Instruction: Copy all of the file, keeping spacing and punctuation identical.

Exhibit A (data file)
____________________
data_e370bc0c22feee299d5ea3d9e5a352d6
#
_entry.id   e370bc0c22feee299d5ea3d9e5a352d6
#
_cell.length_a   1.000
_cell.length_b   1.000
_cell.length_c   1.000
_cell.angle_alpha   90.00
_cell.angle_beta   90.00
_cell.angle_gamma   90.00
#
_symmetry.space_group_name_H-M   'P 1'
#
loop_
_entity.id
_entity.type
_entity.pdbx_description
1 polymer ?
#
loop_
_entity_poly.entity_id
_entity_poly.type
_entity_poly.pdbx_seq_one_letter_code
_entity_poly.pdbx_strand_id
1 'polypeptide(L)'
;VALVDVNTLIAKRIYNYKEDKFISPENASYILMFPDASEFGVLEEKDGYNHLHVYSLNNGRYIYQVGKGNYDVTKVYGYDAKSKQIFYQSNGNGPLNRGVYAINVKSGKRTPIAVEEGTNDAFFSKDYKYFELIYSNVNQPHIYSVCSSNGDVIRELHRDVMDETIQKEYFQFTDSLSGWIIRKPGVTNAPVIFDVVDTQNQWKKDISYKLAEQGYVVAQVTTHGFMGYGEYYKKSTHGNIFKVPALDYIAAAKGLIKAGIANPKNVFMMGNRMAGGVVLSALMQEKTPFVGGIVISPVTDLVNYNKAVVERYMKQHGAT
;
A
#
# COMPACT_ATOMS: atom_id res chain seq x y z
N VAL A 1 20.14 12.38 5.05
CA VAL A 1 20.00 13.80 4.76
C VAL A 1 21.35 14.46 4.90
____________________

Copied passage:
data_e370bc0c22feee299d5ea3d9e5a352d6
#
_entry.id   e370bc0c22feee299d5ea3d9e5a352d6
#
_cell.length_a   1.000
_cell.length_b   1.000
_cell.length_c   1.000
_cell.angle_alpha   90.00
_cell.angle_beta   90.00
_cell.angle_gamma   90.00
#
_symmetry.space_group_name_H-M   'P 1'
#
loop_
_entity.id
_entity.type
_entity.pdbx_description
1 polymer ?
#
loop_
_entity_poly.entity_id
_entity_poly.type
_entity_poly.pdbx_seq_one_letter_code
_entity_poly.pdbx_strand_id
1 'polypeptide(L)'
;VALVDVNTLIAKRIYNYKEDKFISPENASYILMFPDASEFGVLEEKDGYNHLHVYSLNNGRYIYQVGKGNYDVTKVYGYDAKSKQIFYQSNGNGPLNRGVYAINVKSGKRTPIAVEEGTNDAFFSKDYKYFELIYSNVNQPHIYSVCSSNGDVIRELHRDVMDETIQKEYFQFTDSLSGWIIRKPGVTNAPVIFDVVDTQNQWKKDISYKLAEQGYVVAQVTTHGFMGYGEYYKKSTHGNIFKVPALDYIAAAKGLIKAGIANPKNVFMMGNRMAGGVVLSALMQEKTPFVGGIVISPVTDLVNYNKAVVERYMKQHGAT
;
A
#
# COMPACT_ATOMS: atom_id res chain seq x y z
N VAL A 1 20.14 12.38 5.05
CA VAL A 1 20.00 13.80 4.76
C VAL A 1 21.35 14.46 4.90